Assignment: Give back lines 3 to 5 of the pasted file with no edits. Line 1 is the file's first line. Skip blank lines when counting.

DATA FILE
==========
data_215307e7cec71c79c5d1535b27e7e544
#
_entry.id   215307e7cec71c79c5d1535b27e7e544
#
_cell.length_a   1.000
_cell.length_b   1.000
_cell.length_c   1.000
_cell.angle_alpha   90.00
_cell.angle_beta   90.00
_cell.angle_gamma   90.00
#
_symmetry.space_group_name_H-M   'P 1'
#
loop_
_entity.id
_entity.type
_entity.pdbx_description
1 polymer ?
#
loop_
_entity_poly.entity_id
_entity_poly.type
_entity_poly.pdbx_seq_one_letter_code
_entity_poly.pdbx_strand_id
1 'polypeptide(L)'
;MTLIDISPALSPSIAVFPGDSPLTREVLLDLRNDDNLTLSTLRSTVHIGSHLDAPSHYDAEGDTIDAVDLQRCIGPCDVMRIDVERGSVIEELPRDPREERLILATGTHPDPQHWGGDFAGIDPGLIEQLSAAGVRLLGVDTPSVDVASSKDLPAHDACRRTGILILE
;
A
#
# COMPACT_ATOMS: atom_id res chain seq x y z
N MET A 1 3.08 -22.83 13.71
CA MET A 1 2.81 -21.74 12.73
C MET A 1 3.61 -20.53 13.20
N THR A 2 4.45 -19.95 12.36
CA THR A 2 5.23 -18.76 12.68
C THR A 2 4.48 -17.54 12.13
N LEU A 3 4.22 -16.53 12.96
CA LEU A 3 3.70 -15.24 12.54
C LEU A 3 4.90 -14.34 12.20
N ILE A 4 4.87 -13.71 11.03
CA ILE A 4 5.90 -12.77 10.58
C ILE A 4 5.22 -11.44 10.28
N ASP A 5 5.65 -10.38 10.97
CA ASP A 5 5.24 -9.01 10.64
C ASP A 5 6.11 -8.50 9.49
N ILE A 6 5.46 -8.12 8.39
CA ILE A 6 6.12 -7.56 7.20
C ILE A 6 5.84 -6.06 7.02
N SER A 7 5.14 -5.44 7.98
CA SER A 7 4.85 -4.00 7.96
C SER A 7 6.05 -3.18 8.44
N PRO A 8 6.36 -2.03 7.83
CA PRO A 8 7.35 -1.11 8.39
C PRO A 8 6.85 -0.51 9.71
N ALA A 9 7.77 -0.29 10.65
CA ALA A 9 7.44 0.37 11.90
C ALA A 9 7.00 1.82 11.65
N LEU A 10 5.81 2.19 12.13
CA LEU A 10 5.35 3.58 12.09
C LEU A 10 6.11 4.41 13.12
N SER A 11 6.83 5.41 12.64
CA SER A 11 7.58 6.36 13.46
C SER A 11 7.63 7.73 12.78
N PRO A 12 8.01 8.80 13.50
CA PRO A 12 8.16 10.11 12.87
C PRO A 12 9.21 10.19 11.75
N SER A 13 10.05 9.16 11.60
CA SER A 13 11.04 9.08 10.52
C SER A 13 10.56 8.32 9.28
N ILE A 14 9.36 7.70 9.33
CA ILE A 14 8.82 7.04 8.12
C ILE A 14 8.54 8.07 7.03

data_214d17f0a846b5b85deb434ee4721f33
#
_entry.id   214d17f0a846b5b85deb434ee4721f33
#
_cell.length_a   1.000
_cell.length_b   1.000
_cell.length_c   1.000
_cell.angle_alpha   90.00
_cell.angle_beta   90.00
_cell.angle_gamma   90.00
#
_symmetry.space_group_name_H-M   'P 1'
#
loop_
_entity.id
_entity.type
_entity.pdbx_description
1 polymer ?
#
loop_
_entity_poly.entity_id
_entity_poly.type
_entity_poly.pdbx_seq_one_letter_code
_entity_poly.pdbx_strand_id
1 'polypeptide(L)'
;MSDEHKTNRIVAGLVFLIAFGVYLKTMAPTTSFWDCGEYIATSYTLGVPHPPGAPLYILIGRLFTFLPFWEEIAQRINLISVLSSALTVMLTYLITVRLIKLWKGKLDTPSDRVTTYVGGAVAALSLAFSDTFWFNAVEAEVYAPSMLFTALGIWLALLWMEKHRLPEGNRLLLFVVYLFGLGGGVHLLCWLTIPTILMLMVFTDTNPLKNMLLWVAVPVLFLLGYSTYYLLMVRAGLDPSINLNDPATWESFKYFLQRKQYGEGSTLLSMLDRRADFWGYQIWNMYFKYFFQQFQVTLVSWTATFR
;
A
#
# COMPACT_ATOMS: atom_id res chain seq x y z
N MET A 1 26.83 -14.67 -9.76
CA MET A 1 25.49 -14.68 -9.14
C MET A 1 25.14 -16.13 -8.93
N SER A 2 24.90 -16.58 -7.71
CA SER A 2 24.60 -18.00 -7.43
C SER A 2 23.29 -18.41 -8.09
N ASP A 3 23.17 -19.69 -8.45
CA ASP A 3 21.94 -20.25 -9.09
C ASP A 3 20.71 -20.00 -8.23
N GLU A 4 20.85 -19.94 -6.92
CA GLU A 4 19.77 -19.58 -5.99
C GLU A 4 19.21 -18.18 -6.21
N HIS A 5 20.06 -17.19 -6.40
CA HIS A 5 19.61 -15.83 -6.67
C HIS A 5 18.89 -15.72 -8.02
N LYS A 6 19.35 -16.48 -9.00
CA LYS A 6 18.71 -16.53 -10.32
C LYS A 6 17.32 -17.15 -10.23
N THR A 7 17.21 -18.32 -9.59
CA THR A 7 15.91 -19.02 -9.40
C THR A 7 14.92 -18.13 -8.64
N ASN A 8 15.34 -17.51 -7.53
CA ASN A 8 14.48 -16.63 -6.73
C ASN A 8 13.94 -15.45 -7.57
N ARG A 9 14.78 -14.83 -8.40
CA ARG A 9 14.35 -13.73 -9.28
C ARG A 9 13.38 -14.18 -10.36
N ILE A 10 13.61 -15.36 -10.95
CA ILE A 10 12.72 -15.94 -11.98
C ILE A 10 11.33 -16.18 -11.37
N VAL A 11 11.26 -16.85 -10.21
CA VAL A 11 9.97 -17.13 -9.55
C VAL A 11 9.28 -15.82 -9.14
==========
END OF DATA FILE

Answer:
_entry.id   215307e7cec71c79c5d1535b27e7e544
#
_cell.length_a   1.000